Natural and moral evils

According to the Masters the suffering produced by natural causes cannot be regarded as evil:

Nature is destitute of goodness or malice; she follows only immutable laws when she either gives life and joy, or sends suffering [and] death, and destroys what she has created. Nature has an antidote for every poison and her laws a reward for every suffering. The butterfly devoured by a bird becomes that bird, and the little bird killed by an animal goes into a higher form. It is the blind law of necessity and the eternal fitness of things, and hence cannot be called Evil in Nature.[5]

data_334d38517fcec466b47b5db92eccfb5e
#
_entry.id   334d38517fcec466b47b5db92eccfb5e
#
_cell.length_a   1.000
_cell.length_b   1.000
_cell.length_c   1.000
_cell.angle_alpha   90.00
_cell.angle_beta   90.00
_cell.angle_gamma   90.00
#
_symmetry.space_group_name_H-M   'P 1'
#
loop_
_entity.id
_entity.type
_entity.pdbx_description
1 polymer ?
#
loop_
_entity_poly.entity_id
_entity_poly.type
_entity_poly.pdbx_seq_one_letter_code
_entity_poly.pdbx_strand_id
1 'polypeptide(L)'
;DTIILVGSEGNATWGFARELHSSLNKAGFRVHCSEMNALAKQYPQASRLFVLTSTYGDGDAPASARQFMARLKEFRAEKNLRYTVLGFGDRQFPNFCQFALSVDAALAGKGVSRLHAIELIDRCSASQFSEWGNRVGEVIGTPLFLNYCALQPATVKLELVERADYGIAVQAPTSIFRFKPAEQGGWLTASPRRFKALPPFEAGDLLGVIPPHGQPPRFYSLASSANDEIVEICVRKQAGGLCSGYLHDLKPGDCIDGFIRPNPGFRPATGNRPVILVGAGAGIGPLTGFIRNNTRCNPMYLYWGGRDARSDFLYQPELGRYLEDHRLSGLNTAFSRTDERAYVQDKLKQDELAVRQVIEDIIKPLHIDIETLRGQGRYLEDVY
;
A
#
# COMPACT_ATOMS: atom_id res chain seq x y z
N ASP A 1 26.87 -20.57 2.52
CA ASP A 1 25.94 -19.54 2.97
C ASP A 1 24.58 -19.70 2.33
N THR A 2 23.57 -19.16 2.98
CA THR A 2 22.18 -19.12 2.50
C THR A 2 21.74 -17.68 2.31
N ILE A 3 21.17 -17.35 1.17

In their view, the real evil is the one produced by human action:

The real evil proceeds from human intelligence and its origin rests entirely with reasoning man who dissociates himself from Nature. Humanity then alone is the true source of evil. . . . Think profoundly and you will find that save death — which is no evil but a necessary law, and accidents which will always find their reward in a future life — the origin of every evil whether small or great is in human action, in man whose intelligence makes him the one free agent in Nature.[6]

Origin of diseases

Regarding diseases, they are seen as "the progeny of human selfishness and greediness", that is, the result of an excess of what per se is good: